"[D]istrict courts are best advised to rely on the statutory language in framing jury instructions." Hernandez v. HCH Miller Park Joint Venture, 418 F.3d 732, 738 (7th Cir. 2005) (citing Akrabawi v. Carnes Co., 152 F.3d 688, 694 (7th Cir. 1998)). "Nonetheless, jury instructions need not be perfect." Id. (citing Schobert v. Ill. Dep't of Transp., 304 F.3d 725, 730 (7th Cir. 2002)). The Seventh Circuit gives district courts "substantial discretion with respect to the precise wording of jury instructions so long as the final result, read as a whole, completely and correctly states the law." Calhoun v. Ramsey, 408 F.3d 375, 379 (7th Cir. 2005). "Good instructions use simple words in short, concrete sentences." Gehring v. Case Corp., 43 F.3d 340, 344 (7th Cir. 1994) (citing Federal Judicial Center, Pattern Criminal Jury Instructions (1987) (including an appendix of suggestions for making instructions more understandable)).

III.ANALYSIS

Lupescu argues that, in light of Gross, the instruction set forth in the main text of Pattern Instruction 3.01 does not accurately state the law. According to Lupescu, "The Seventh Circuit has been unsure since . . . Desert Palace, Inc. v. Costa, 539 U.S. 90, 94[-95, 123 S. Ct. 2148, 156 L. Ed. 2d 84] (2003) . . . as to the proper use of a motivating factor instruction." (Pl.'s Objection to Def.'s Proposed Instruction C.) Lupescu argues that the "Gross decision clears up any confusion by confirming that in Title VII race discrimination cases, the plaintiff's burden is to demonstrate that race was a motivating factor in the adverse employment decision, because Congress specifically amended the statute to state as such." (Id.) Lupescu contends that the "because of" language improperly gives the jury the impression that race had to be a but-for factor rather than "a motivating factor." The TSA disagrees, arguing, without further elaboration, that the "a motivating factor" language improperly states the law and that the court should give the instruction laid out in the main text of Pattern Instruction 3.01.

In Gross, the Supreme Court said, "[A]s we explained in Desert Palace, Inc. v. Costa, 539 U.S. 90, 94-95, 123 S. Ct. 2148, 156 L. Ed. 2d 84 (2003), [after Price Waterhouse v. Hopkins, 490 U.S. 228, 109 S. Ct. 1775, 104 L. Ed. 2d 268 (1989), was decided,] Congress [] amended Title VII by explicitly authorizing discrimination claims in which an improper consideration was 'a motivating factor' for an adverse employment decision." Gross, 129 S. Ct. at 2349 (internal citations omitted). Indeed, "Congress amended Title VII in 1991 to allow for liability if a plaintiff proves that her gender (or other protected class) was a 'motivating factor' for a defendant's adverse action." Lewis v. City of Chi. Police Dep't, 590 F.3d 427, 437-38 (7th Cir. 2009) (citing 42 U.S.C. § 2000e-5(g)(2)(B) (2009)).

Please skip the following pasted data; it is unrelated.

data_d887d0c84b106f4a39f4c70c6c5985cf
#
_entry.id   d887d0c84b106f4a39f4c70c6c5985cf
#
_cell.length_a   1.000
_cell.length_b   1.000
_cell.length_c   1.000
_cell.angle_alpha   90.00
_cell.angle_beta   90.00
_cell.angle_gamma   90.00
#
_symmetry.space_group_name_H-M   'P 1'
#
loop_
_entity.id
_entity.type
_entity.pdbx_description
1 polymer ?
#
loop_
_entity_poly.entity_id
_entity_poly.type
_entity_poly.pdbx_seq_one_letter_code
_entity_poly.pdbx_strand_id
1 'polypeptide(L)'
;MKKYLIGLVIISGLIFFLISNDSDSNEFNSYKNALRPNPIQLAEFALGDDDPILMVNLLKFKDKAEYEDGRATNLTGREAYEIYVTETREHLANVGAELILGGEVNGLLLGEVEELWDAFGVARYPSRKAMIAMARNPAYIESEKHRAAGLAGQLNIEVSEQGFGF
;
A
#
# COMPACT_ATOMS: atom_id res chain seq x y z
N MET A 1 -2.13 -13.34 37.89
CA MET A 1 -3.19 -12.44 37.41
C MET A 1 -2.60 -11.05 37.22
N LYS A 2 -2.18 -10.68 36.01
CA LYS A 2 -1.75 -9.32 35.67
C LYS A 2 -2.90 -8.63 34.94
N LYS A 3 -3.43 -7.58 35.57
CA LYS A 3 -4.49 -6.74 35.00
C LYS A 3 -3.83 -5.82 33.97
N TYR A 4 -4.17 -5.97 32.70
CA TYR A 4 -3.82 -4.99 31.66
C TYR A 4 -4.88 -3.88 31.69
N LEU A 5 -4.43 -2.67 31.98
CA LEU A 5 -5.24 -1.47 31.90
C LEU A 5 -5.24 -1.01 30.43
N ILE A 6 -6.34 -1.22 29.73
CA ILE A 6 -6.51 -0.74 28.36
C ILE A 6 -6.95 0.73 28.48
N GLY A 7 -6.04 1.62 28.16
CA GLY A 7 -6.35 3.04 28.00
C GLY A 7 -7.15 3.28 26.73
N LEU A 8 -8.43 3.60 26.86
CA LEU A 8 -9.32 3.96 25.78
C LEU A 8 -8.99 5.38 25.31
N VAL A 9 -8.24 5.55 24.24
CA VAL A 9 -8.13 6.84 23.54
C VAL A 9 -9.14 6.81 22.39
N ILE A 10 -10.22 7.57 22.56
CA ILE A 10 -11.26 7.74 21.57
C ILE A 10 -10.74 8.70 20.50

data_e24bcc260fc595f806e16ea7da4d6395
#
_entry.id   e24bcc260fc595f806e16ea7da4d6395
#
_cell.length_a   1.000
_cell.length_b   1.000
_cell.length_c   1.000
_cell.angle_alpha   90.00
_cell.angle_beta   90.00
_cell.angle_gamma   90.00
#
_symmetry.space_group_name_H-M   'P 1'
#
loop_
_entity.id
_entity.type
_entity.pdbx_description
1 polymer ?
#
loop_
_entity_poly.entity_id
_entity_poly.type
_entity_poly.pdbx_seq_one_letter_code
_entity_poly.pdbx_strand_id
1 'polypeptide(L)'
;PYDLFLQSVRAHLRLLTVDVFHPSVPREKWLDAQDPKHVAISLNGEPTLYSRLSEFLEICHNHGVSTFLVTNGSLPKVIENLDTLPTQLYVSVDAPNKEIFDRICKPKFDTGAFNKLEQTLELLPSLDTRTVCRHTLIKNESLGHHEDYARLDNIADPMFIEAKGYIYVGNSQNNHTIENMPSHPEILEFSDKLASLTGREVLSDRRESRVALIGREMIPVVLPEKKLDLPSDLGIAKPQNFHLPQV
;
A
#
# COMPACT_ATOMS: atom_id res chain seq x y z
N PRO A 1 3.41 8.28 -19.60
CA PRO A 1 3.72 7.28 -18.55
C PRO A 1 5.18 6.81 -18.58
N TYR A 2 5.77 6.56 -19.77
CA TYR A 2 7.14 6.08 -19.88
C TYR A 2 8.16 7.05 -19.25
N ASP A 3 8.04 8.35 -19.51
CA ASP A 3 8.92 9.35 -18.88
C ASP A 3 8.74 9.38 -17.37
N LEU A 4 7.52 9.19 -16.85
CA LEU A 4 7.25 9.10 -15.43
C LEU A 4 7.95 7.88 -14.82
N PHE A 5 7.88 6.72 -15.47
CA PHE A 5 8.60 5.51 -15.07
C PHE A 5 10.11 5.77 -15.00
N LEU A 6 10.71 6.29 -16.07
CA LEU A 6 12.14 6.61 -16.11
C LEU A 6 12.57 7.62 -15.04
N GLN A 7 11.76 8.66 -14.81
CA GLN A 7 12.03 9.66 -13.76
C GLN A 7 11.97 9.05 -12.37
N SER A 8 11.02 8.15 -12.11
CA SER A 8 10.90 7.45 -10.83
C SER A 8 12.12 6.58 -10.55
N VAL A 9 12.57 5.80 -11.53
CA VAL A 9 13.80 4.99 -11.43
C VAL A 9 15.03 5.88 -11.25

"The courts have developed instructions reflecting the amendment, advising juries that if a plaintiff proves that gender was a motivating factor, but the defendant shows it would have taken the adverse action anyway, then it must find the defendant liable but cannot award damages."*fn2 Lewis, 590 F.3d at 438 (citing Federal Civil Jury Instructions of the Seventh Circuit 3.01, cmts. b & c). However, the Seventh Circuit "has yet to decide when it is appropriate to apply a motivating factor instruction." Id.; see Federal Civil Jury Instructions of the Seventh Circuit 3.01, cmt. c, ¶ 3 (2009) (noting, "Without clear guidance in the circuit case law, the Committee cannot offer assistance in determining when a 'mixed motive' instruction is appropriate.")

In the comments to Pattern Instruction 3.01, the Advisory Committee noted, "The Committee drafted these instructions with the understanding that the 'motivating factor' language" -- including the "contributing to" language Lupescu suggests -- "is appropriate in mixed motive cases . . . . However, the Committee assumed the continuing viability of the Gehring approach in non-mixed motive cases in the Seventh Circuit." Federal Civil Jury Instructions of the Seventh Circuit 3.01, cmt. b ¶ 3 (2009). In Gehring v. Case Corp., 43 F.3d 340 (7th Cir. 1994), the Seventh Circuit approved the following jury instruction language in an Age Discrimination in Employment Act ("ADEA") case: "You must decide whether the employer would have fired [demoted, laid off] the employee if the employee had been younger than 40 and everything else had remained the same." Id. at 344.